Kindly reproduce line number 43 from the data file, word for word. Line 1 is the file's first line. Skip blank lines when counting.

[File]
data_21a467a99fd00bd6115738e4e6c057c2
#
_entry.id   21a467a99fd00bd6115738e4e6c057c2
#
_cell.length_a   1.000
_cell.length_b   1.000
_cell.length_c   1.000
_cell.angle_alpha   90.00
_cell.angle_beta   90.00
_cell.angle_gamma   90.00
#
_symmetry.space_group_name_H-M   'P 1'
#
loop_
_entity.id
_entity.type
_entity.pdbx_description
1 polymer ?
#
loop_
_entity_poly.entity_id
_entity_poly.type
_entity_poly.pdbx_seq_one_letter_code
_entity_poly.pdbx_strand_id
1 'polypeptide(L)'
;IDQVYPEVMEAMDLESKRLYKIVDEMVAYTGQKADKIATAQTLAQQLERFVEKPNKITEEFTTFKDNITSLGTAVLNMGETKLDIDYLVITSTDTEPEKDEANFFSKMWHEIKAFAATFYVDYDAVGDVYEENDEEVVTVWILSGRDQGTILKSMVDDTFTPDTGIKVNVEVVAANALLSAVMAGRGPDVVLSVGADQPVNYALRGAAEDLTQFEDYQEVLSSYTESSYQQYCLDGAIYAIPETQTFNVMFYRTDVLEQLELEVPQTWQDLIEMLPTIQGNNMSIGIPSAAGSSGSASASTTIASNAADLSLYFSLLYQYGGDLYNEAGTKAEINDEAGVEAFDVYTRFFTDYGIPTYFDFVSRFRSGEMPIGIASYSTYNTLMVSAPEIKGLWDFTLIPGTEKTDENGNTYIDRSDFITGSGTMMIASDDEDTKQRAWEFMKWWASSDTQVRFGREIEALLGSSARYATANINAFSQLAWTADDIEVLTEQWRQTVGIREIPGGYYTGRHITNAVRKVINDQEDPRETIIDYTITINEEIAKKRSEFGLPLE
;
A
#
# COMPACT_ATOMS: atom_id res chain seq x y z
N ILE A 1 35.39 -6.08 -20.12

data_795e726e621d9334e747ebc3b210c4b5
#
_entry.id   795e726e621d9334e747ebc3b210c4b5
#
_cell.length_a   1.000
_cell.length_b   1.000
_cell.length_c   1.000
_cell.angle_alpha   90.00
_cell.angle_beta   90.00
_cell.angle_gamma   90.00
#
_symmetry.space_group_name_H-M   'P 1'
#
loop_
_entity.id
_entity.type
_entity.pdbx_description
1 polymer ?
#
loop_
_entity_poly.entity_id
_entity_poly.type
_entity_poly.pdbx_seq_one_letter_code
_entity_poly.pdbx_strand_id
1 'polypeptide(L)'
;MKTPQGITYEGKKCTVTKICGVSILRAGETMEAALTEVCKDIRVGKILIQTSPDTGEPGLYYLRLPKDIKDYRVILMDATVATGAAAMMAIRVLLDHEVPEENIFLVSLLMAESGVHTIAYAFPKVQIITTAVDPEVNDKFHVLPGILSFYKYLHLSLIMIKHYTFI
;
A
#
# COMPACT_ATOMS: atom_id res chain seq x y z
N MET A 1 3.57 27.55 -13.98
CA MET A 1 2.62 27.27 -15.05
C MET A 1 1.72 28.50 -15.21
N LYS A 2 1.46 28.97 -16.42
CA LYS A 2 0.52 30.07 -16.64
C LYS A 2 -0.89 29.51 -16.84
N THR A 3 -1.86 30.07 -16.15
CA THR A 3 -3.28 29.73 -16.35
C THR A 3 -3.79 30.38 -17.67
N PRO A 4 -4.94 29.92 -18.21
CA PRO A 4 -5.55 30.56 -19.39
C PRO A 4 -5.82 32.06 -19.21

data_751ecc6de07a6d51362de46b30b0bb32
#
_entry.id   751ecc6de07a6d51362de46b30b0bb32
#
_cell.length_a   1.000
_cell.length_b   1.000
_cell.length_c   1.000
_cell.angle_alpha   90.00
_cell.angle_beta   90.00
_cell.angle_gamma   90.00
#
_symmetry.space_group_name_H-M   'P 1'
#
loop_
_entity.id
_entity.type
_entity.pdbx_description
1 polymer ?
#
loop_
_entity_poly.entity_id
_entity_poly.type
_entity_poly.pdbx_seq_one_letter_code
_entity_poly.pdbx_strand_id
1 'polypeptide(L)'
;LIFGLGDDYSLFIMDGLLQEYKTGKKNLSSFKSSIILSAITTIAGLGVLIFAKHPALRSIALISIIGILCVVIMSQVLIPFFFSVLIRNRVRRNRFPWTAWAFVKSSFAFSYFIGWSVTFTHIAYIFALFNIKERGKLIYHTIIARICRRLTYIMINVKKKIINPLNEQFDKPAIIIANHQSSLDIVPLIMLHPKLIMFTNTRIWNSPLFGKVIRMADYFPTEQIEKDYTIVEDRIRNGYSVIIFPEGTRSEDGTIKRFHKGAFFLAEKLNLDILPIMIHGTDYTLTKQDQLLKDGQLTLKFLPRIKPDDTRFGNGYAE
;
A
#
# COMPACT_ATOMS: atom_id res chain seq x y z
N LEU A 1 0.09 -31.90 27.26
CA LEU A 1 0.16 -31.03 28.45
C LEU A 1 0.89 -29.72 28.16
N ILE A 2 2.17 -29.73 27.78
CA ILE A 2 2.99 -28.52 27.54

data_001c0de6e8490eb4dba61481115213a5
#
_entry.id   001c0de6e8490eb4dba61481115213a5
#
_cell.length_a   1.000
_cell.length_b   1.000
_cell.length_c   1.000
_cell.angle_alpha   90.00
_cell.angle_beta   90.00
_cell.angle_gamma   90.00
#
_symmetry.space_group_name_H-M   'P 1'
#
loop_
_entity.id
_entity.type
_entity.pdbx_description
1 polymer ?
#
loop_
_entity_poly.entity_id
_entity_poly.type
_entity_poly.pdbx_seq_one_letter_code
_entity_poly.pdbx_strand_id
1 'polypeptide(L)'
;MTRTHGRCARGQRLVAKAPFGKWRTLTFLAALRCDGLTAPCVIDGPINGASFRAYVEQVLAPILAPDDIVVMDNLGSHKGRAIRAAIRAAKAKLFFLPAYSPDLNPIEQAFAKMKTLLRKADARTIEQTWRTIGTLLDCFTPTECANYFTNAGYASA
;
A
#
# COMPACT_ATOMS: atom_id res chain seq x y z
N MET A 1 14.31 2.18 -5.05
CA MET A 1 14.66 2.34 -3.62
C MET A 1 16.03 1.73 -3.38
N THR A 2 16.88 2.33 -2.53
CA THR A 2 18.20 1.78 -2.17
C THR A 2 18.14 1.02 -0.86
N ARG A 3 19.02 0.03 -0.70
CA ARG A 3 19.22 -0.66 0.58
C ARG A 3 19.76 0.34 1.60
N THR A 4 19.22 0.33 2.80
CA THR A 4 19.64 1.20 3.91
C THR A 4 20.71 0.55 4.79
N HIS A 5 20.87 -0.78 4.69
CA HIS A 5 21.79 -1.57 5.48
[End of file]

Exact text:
_symmetry.space_group_name_H-M   'P 1'